Remember pulling ‘all-nighters’ to cram for a college exam or even foregoing sleep more recently to meet an upcoming work deadline? While you might hope that those crammed tidbits of information will stick to your brain like fuzzy balls thrown at a velcro dartboard, that’s, unfortunately, not the case. When sleep is scarce, memories of information past will miss the mark completely.
If you’re looking to learn, studies prove that late-night cramming is not the answer. Modern science has established that sleep is not only a sweet sojourn and respite from the waking world but also a necessary path to higher brain function, memory, and learning.
An article in ScienceDaily suggests that “sleeping on it” is a legitimate way to improve the learning curve. Psychologists at Washington University say, “When it comes to executing items on tomorrow’s to-do list, it’s best to think it over, then “sleep on it.” When we get sufficient sleep, we’re better equipped to learn and to execute our knowledge.
One mechanism of the brain’s function is neuroplasticity. Also referred to as brain plasticity or brain malleability, this function is defined by MedicineNet.com as the brain’s “ability to reorganize itself by forming new neural connections throughout life.” Neuroplasticity not only allows the brain’s neurons to compensate for injury and disease but also to modify their activities in response to environmental changes.
Those neural connections have a direct impact on our ability to absorb new subject matter. Beth Fisher PT, Ph.D., Associate Professor of Clinical Physical Therapy at the University of Southern California (USC), firmly believes that REM sleep is vital to motor memory consolidation. According to Fisher, studies show superior learning performance in individuals who experienced REM sleep post-learning compared to those who have not. Interestingly, those who slept actually experienced physical changes within their brains.
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Want to learn something new? Consider a study in which participants studied a foreign language. Researchers taught participants during two, daily sessions until they reached a “perfect level of performance.” Half were taught both sessions in a single day while the other half was a taught in the evening, allowed to sleep, and given a review of the material again the next morning. Their retention was assessed after one week and then, again, after six months; not only did participants who slept between sessions learn almost 50% faster, but they also had a significant improvement in long-term retention!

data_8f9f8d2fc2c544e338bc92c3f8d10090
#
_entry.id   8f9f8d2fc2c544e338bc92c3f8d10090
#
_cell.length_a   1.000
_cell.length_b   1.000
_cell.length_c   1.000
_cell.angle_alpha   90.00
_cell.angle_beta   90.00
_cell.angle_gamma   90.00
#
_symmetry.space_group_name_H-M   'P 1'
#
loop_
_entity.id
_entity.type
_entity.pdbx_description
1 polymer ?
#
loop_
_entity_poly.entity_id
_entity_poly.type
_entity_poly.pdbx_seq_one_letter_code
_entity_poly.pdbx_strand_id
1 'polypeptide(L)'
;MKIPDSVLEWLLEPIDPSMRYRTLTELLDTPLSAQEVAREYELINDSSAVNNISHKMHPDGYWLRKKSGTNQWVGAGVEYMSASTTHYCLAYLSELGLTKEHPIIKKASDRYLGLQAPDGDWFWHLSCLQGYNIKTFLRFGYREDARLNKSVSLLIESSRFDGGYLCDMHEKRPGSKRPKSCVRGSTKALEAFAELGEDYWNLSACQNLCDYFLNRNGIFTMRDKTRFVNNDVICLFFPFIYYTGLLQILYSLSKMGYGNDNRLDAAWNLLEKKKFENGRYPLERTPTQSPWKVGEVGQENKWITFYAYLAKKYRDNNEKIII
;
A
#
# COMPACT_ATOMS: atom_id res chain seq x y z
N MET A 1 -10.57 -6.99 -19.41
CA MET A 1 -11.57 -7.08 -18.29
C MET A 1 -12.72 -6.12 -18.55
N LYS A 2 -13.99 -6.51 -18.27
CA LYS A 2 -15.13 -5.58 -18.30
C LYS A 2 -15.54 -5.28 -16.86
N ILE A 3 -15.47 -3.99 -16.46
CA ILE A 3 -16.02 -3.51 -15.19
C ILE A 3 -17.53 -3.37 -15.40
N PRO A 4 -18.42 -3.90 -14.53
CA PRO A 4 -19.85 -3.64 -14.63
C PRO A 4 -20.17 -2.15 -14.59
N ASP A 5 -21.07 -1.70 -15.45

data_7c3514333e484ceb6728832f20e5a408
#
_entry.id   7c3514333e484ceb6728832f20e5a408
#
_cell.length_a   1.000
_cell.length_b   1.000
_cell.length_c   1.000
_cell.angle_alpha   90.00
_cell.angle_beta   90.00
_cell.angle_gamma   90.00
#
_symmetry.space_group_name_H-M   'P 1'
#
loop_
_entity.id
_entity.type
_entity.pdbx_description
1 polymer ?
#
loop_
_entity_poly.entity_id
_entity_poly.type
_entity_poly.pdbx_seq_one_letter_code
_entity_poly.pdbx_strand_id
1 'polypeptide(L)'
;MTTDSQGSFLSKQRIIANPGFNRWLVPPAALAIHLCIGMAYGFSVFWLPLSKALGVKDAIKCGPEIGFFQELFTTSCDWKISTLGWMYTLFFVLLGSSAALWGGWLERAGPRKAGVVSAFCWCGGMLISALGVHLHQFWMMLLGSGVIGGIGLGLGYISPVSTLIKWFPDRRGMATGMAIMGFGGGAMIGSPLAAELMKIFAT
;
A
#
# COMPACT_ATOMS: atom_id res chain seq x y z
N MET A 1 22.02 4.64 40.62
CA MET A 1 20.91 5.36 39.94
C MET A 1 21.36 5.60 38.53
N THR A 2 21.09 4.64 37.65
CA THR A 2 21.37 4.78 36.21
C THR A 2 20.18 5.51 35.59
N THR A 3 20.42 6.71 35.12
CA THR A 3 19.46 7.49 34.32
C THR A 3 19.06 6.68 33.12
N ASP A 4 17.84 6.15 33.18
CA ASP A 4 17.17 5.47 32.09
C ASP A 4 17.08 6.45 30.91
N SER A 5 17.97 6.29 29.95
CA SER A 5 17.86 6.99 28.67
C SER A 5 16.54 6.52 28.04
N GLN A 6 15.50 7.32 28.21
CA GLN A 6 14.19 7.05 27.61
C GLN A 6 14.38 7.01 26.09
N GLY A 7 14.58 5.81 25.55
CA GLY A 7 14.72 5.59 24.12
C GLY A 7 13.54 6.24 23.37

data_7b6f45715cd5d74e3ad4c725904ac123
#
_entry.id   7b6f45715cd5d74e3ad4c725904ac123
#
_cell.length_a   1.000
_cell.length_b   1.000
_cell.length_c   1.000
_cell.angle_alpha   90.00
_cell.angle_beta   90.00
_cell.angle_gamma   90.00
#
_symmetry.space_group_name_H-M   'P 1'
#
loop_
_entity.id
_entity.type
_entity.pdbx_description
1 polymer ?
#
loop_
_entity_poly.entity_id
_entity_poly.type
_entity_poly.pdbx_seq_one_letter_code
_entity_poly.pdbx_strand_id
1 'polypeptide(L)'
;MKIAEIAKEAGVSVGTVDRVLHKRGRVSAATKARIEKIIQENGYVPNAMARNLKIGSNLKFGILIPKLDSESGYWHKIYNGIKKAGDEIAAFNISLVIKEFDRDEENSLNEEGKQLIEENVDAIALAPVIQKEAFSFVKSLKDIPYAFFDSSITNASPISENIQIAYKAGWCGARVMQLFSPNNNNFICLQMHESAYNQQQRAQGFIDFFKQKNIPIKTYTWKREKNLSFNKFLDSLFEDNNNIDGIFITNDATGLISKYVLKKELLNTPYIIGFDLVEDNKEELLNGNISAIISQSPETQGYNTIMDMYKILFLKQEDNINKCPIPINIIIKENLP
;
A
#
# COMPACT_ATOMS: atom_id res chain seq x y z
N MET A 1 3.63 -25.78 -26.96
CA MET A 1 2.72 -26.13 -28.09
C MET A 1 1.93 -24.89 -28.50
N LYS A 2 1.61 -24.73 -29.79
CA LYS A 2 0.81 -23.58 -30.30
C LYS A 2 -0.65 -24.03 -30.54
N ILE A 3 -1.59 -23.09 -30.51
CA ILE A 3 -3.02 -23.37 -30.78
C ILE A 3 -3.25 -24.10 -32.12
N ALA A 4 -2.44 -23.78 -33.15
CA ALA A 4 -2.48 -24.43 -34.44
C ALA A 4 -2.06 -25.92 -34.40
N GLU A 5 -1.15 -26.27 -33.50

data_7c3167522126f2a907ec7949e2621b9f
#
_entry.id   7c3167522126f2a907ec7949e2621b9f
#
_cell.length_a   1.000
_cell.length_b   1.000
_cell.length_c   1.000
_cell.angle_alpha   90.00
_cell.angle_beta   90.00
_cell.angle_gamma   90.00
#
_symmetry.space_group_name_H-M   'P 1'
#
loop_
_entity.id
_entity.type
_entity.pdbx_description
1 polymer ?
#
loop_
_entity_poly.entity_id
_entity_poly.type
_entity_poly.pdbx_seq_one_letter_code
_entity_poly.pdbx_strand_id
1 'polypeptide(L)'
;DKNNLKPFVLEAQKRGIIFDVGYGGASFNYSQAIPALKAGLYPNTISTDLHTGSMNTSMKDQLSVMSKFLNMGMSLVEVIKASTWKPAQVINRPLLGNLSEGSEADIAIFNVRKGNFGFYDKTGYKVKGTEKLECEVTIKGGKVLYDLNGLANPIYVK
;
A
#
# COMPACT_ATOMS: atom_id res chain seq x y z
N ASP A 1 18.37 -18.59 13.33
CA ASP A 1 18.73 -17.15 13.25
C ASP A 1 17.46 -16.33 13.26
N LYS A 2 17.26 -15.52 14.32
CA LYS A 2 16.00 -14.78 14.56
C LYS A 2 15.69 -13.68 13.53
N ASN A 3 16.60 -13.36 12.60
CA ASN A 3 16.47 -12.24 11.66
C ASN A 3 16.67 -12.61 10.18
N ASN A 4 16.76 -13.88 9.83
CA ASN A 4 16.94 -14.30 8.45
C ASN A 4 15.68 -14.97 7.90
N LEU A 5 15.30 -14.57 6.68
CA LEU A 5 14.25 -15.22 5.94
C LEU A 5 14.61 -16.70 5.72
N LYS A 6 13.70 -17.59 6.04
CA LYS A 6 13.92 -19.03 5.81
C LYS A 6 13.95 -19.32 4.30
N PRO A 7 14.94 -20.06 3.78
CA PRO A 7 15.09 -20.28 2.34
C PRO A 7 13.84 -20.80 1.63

Another >study asserts that smells and sounds may have an impact on your brain’s ability to retain information. Published in Nature Neuroscience, researchers allowed participants to take a 90-minute nap after practicing two, simple, 12-note piano tunes. During their nap, one of the melodies was played in the background on repeat for four minutes. When they awoke, the study participants could “accurately play the cued melody 4 percent more often than the melody that was not played while they slept — a significant memory boost, considering it resulted from just four minutes of “sleep-learning.”
There may be a similar link between the sense of smell and the memory consolidation process. If you study near a bouquet of lilies and then place the same flowers on your nightstand while you sleep, you may encourage your brain to focus on strengthening those specific memories of learning.
Do you want to maximize your learning potential? While it’s unlikely that you’ll be sleeping with a bouquet of flowers this evening, there is a significant lesson to be learned. If you’re attempting to learn a new language, memorize technical terms, or master any skill, don’t skimp on sleep. Better yet, study before getting a good night’s sleep…and then review the material again the next morning.